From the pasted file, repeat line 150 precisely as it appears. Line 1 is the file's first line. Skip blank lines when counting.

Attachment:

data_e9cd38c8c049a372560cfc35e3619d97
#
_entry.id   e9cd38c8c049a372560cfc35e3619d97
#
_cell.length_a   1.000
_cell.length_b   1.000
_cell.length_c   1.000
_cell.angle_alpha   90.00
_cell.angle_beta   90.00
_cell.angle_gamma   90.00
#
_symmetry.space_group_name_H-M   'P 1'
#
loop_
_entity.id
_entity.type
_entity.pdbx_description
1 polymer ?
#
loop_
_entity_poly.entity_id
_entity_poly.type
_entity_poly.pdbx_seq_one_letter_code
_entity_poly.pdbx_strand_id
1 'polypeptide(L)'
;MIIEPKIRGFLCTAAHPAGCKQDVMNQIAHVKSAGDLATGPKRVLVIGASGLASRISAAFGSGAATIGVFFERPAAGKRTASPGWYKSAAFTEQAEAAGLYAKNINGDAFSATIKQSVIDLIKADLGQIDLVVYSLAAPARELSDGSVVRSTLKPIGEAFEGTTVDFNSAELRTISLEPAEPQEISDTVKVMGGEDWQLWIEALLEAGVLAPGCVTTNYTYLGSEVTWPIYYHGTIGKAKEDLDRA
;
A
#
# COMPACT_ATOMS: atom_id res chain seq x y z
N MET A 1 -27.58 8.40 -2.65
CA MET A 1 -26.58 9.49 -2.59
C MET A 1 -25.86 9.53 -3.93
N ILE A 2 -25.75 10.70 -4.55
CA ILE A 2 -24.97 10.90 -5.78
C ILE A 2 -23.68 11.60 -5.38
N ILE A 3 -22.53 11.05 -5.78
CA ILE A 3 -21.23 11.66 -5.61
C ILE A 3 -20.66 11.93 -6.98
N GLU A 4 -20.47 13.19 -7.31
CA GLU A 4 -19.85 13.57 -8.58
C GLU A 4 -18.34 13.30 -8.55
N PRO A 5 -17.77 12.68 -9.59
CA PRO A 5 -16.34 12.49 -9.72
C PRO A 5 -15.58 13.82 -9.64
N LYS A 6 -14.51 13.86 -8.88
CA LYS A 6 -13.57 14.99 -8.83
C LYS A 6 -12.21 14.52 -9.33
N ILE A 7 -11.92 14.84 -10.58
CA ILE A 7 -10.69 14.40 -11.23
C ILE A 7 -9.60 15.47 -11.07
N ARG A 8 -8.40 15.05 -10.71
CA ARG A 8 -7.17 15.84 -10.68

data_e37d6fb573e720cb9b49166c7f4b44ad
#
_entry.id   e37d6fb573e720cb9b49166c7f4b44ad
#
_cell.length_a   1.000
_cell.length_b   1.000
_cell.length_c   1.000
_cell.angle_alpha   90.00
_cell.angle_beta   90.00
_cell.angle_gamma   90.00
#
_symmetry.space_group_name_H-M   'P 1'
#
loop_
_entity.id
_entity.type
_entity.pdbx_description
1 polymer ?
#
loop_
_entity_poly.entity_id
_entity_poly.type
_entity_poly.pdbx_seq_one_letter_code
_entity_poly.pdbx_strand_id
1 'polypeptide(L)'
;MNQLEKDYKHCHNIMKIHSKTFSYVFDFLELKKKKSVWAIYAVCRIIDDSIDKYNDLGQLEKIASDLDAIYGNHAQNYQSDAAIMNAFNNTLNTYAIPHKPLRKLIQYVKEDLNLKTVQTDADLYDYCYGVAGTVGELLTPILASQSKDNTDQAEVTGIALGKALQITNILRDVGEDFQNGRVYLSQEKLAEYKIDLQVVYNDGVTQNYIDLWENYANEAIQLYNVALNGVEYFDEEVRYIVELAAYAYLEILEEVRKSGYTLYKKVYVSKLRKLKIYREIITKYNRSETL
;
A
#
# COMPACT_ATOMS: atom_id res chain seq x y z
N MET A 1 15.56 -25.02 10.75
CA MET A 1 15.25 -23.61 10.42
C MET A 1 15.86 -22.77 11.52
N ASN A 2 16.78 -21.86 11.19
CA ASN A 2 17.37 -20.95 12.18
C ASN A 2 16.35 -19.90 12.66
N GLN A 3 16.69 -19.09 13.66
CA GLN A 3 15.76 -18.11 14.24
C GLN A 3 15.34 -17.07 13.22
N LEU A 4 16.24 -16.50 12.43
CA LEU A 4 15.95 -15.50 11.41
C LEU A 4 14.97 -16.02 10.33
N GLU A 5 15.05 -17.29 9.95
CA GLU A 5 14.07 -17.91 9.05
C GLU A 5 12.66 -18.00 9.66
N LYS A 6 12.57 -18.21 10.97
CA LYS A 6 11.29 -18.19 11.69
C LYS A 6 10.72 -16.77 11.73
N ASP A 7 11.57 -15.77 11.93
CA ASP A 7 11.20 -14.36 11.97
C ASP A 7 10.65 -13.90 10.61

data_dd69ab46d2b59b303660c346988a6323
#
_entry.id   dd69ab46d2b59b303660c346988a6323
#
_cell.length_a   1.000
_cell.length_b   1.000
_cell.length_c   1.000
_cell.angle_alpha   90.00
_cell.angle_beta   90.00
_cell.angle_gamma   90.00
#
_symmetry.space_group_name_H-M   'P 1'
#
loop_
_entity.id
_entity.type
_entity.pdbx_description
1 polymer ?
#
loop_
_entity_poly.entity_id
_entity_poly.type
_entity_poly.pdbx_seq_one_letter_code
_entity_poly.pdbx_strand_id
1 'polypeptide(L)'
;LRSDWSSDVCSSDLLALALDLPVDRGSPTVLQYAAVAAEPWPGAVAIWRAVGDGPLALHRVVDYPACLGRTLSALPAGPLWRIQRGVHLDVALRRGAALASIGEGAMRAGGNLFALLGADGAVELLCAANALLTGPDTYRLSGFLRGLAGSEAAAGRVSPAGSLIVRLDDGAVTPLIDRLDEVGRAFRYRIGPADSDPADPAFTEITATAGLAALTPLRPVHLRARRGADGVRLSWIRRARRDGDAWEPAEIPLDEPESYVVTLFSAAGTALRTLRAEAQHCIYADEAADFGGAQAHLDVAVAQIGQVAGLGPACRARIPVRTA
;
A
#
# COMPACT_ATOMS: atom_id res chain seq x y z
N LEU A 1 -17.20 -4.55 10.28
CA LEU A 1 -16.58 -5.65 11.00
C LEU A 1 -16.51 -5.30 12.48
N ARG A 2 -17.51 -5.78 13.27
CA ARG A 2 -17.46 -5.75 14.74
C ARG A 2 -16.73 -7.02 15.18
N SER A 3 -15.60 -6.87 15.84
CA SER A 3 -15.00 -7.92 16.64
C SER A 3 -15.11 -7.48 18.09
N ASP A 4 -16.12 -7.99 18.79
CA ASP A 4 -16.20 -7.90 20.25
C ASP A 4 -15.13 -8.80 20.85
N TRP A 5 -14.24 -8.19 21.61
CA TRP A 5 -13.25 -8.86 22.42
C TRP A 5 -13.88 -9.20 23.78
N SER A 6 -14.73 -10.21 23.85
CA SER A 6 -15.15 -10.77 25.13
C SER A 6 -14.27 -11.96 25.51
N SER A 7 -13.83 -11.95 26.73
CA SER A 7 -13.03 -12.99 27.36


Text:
N SER A 6 -14.73 -10.21 23.85